The Air Force’s Blue Devil airship–a recent PopSci Best of What’s New recipient and a potential answer to the military’s expanding data glut problem–is getting yet another high-tech upgrade. Via a federal announcement put out last week, The Register reports that DARPA will outfit the Blue Devil Block 2 ISR airship with up to two Free-space Optical Experimental Network Experiment (FOENEX) systems. Think of them like optical lasers that move through the air with the fidelity of a fiber optic cable.
FOENEX taps adaptive optics technology–the same technology that lets terrestrial telescopes filter out visual noise from Earth’s atmosphere–to correct for distortions in the light caused by things like moisture and particulate matter in the air. They do so by measuring the distortions in a guide laser, then adjusting the receiver to compensate–down to one fifty-thousandth of a millimeter every millisecond. This basically gets rid of all airborne noise that can alter the stream of incoming photons in any way.
As such, FOENEX broadcasts via line-of-sight, through-the-air streams of photons with nearly the same transmission fidelity and reception as optical cable. It’s basically like this floating airship is plugged right into the fiber network, boosting transmission speeds. With resolution right down to the individual photon, FOENEX even opens the door to quantum cryptography.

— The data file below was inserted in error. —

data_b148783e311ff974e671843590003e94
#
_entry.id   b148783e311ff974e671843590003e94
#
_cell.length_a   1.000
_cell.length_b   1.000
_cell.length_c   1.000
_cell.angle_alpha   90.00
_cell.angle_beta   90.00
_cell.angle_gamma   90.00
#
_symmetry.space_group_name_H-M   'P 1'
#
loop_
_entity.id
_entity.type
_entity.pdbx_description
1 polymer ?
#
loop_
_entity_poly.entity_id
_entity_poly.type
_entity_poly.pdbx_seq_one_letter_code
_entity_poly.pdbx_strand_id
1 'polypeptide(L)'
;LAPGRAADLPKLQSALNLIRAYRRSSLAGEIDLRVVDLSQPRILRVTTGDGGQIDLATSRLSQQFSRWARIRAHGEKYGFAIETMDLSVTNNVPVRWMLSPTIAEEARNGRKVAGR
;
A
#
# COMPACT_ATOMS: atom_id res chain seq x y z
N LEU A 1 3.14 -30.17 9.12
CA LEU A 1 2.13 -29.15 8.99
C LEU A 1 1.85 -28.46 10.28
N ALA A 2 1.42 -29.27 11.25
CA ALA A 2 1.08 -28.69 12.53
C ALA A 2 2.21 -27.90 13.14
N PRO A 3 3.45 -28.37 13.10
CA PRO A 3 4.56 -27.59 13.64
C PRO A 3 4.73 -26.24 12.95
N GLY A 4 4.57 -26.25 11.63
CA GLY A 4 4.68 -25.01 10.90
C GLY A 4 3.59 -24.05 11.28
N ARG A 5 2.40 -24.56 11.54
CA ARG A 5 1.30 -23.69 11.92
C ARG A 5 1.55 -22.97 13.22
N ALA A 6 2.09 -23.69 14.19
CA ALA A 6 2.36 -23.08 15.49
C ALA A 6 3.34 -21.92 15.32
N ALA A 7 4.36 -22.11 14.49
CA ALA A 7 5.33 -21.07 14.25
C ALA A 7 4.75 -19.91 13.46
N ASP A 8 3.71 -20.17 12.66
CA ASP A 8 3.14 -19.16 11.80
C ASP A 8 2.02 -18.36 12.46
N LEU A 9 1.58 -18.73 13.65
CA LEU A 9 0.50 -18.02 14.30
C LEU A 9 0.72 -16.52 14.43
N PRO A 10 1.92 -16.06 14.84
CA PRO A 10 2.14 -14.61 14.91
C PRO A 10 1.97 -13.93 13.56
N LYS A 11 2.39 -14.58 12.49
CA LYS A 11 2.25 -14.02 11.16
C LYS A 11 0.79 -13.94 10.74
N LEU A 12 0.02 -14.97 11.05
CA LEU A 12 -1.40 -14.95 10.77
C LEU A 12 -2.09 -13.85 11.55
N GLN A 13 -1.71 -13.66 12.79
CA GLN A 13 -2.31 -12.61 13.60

If you aren’t up to speed on Blue Devil and the military’s ISR (that’s intelligence, surveillance, and reconnaissance) conundrum, here’s why that’s important: Blue Devil Block 2 is what’s known as a C4ISR aircraft. That’s Command, Control, Computers, Communication, Intelligence Surveillance, and Reconnaissance. Unlike the Predators and Reapers that are already in the air streaming buckets of raw, uncatalogued data back to intelligence analysts on the ground, Blue Devil is more like an aerial intel hub. It doesn’t just stream back raw data for human analysts to deal with like Predator and Reaper, but rather it crunches and catalogs the data via a supercomputer in real time on board the aircraft (more about that here).
The optionally-manned Blue Devil carries its own suite of sensors, and it can also handle incoming feeds from Reapers, Predators, and other ISR assets in the area. It processes that data and stores it onboard, and analysts on the ground can then remotely access it via data link, downlinking only the data they need (and leaving all that meaningless data they don’t need aboard the airship). This should streamline the whole ISR process tremendously and get meaningful information in the right hands faster.
And now, with a super-fast FOENEX downlink (or two), Blue Devil should be able to put that actionable intel in the hands of analysts at an even faster rate, cutting the lag between ISR collection and actual human decision-making on the ground.
Interesting side note from The Register: the Pentagon is now referring to Blue Devil as “the USAF/Big Safari Blue Devil Block 2.” Big Safari refers to a long-standing USAF program that’s been putting wild top secret spy plane concepts in the sky for years. It seems Blue Devil has now worked its way under that umbrella.